ANTIBIOTICS can halve the risk of a sore throat becoming something much worse but there is no harm in waiting first to see if it will get better by itself, newly published research has found.
The research, published in the authoritative Lancet Medical Journal and led by British Professor Paul Little, concluded that antibiotics could reduce the risk of complications of a sore throat, like sinusitis and middle ear infection by half.
Researchers however warned that in most cases, no antibiotics were needed to cure a sore throat.
The over-prescription of antibiotics has led to what leading South African microbiologist Dr Adrian Brink called “disturbing” levels of antibiotic resistance under patients in the private sector in the first study of its kind published in the South African Medical Journal.
According to Little’s research there is no harm in patients waiting and seeing if they got better first without antibiotics. Little found that antibiotics prescribed immediately and the same medicine prescribed only when a patient did not get any better were likely to provide similar benefits.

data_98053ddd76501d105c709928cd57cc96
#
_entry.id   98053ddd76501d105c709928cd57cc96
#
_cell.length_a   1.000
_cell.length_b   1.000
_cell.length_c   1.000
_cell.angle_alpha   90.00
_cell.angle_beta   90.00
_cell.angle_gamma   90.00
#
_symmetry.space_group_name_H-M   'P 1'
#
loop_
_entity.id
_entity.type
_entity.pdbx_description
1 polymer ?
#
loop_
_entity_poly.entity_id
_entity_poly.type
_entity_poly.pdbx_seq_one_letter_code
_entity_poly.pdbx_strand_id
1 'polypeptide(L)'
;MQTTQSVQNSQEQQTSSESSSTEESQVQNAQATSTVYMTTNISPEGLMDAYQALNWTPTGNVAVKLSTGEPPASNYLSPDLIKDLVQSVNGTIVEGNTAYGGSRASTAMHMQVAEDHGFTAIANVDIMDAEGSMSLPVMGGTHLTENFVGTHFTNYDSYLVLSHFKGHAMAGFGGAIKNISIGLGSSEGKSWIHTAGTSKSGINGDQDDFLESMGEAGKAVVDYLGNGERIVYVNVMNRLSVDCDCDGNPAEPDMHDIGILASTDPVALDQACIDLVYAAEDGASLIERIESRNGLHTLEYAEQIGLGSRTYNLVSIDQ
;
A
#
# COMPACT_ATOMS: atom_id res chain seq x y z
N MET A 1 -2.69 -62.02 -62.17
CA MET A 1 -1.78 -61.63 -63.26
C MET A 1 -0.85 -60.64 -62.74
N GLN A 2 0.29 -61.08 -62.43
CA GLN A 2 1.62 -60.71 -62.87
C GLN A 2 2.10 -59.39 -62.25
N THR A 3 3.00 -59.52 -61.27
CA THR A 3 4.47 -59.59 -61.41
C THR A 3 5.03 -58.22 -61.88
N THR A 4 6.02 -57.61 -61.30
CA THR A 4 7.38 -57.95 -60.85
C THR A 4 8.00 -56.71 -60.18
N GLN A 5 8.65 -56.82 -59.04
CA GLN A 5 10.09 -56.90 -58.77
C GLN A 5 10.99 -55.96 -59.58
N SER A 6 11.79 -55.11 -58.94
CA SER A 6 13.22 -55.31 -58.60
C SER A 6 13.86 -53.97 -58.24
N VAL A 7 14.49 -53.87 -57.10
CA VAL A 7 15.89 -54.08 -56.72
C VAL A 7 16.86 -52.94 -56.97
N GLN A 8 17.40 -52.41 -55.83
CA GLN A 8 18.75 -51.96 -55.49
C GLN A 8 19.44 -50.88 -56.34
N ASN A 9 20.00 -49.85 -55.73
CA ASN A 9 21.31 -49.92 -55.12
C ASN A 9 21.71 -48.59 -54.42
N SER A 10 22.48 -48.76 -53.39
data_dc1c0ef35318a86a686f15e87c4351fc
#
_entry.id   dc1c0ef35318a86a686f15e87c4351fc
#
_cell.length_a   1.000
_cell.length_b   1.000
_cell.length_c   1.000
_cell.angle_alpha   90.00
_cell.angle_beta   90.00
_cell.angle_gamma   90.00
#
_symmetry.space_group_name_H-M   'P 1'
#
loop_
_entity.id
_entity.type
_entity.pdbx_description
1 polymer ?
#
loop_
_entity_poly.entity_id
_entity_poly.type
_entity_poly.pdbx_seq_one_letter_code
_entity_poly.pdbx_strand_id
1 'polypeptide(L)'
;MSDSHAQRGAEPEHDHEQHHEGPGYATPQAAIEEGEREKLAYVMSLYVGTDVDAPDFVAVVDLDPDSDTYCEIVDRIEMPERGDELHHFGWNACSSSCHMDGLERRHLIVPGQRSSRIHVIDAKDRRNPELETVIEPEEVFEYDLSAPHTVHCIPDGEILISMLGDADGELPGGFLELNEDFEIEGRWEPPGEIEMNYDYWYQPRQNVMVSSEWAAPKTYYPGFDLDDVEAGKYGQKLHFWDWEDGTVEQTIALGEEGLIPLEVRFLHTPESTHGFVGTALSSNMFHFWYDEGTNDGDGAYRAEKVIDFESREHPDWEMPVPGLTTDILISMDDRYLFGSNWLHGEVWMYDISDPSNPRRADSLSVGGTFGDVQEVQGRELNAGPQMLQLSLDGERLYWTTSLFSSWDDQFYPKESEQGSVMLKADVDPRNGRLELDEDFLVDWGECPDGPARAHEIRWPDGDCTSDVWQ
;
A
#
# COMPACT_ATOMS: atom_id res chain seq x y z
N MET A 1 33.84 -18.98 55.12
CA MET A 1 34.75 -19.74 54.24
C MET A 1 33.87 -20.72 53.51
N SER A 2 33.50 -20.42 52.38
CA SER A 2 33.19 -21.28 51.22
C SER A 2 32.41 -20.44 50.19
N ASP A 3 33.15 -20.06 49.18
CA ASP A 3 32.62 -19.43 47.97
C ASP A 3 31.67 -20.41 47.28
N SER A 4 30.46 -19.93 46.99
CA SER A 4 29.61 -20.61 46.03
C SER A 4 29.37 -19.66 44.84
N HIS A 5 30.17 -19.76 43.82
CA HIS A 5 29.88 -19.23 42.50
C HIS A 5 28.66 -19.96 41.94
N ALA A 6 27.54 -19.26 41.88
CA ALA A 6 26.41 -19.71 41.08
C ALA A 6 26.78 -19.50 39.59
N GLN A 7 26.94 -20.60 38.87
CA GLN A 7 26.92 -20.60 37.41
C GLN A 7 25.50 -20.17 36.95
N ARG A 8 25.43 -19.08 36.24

In their research, 12829 adults with sore throats lasting longer than two weeks were observed.
Researchers then noted what medicines were given to patients.
Some were not given antibiotics, some were immediately given antibiotic prescription and others were only given antibiotics after not getting better.
In 4805 of the cases observed no antibiotics were prescribed, in 6088 of cases antibiotics were prescribed immediately, and 1784 were prescribed antibiotics after not getting better.
They found that 164 patients who were not on antibiotics developed complications of which middle ear infection and sinusitis were the most common.
Patients who were using antibiotics, either immediately or after not getting better, however developed fewer complications. – Estelle Ellis